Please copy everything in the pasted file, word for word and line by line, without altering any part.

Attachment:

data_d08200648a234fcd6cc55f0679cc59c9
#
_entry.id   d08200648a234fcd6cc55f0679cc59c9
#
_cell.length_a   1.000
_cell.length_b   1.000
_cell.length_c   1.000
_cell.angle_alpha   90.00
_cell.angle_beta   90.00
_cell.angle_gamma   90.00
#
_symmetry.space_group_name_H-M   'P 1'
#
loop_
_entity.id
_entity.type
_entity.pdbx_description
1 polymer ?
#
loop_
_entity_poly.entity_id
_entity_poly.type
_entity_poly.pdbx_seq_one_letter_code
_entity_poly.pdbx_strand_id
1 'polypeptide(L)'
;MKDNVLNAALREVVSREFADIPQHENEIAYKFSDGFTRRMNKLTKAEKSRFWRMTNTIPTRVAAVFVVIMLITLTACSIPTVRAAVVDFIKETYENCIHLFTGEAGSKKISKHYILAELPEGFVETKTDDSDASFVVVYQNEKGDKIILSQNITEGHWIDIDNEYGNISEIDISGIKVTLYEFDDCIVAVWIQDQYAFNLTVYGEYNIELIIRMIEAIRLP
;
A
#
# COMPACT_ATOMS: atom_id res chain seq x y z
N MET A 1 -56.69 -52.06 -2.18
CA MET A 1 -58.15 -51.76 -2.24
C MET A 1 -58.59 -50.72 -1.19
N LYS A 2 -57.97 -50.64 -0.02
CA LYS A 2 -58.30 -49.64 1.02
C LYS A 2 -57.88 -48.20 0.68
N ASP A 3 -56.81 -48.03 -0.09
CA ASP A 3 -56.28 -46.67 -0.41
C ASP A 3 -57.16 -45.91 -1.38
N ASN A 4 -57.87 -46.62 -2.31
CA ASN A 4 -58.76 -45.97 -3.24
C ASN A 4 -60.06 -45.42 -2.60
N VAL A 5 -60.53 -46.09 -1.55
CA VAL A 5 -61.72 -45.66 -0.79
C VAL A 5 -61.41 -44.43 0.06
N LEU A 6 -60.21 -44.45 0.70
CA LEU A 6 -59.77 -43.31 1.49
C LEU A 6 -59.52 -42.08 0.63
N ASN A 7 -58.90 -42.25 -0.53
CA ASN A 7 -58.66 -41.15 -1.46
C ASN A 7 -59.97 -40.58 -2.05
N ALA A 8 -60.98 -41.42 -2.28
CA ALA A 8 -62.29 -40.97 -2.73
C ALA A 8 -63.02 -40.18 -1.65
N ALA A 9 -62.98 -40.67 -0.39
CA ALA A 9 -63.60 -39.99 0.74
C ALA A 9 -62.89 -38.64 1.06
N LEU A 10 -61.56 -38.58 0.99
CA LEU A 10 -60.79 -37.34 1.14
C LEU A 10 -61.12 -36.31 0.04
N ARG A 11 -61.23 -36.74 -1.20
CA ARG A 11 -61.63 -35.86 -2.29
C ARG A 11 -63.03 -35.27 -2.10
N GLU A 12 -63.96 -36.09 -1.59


data_d08200648a234fcd6cc55f0679cc59c9
#
_entry.id   d08200648a234fcd6cc55f0679cc59c9
#
_cell.length_a   1.000
_cell.length_b   1.000
_cell.length_c   1.000
_cell.angle_alpha   90.00
_cell.angle_beta   90.00
_cell.angle_gamma   90.00
#
_symmetry.space_group_name_H-M   'P 1'
#
loop_
_entity.id
_entity.type
_entity.pdbx_description
1 polymer ?
#
loop_
_entity_poly.entity_id
_entity_poly.type
_entity_poly.pdbx_seq_one_letter_code
_entity_poly.pdbx_strand_id
1 'polypeptide(L)'
;MKDNVLNAALREVVSREFADIPQHENEIAYKFSDGFTRRMNKLTKAEKSRFWRMTNTIPTRVAAVFVVIMLITLTACSIPTVRAAVVDFIKETYENCIHLFTGEAGSKKISKHYILAELPEGFVETKTDDSDASFVVVYQNEKGDKIILSQNITEGHWIDIDNEYGNISEIDISGIKVTLYEFDDCIVAVWIQDQYAFNLTVYGEYNIELIIRMIEAIRLP
;
A
#
# COMPACT_ATOMS: atom_id res chain seq x y z
N MET A 1 -56.69 -52.06 -2.18
CA MET A 1 -58.15 -51.76 -2.24
C MET A 1 -58.59 -50.72 -1.19
N LYS A 2 -57.97 -50.64 -0.02
CA LYS A 2 -58.30 -49.64 1.02
C LYS A 2 -57.88 -48.20 0.68
N ASP A 3 -56.81 -48.03 -0.09
CA ASP A 3 -56.28 -46.67 -0.41
C ASP A 3 -57.16 -45.91 -1.38
N ASN A 4 -57.87 -46.62 -2.31
CA ASN A 4 -58.76 -45.97 -3.24
C ASN A 4 -60.06 -45.42 -2.60
N VAL A 5 -60.53 -46.09 -1.55
CA VAL A 5 -61.72 -45.66 -0.79
C VAL A 5 -61.41 -44.43 0.06
N LEU A 6 -60.21 -44.45 0.70
CA LEU A 6 -59.77 -43.31 1.49
C LEU A 6 -59.52 -42.08 0.63
N ASN A 7 -58.90 -42.25 -0.53
CA ASN A 7 -58.66 -41.15 -1.46
C ASN A 7 -59.97 -40.58 -2.05
N ALA A 8 -60.98 -41.42 -2.28
CA ALA A 8 -62.29 -40.97 -2.73
C ALA A 8 -63.02 -40.18 -1.65
N ALA A 9 -62.98 -40.67 -0.39
CA ALA A 9 -63.60 -39.99 0.74
C ALA A 9 -62.89 -38.64 1.06
N LEU A 10 -61.56 -38.58 0.99
CA LEU A 10 -60.79 -37.34 1.14
C LEU A 10 -61.12 -36.31 0.04
N ARG A 11 -61.23 -36.74 -1.20
CA ARG A 11 -61.63 -35.86 -2.29
C ARG A 11 -63.03 -35.27 -2.10
N GLU A 12 -63.96 -36.09 -1.59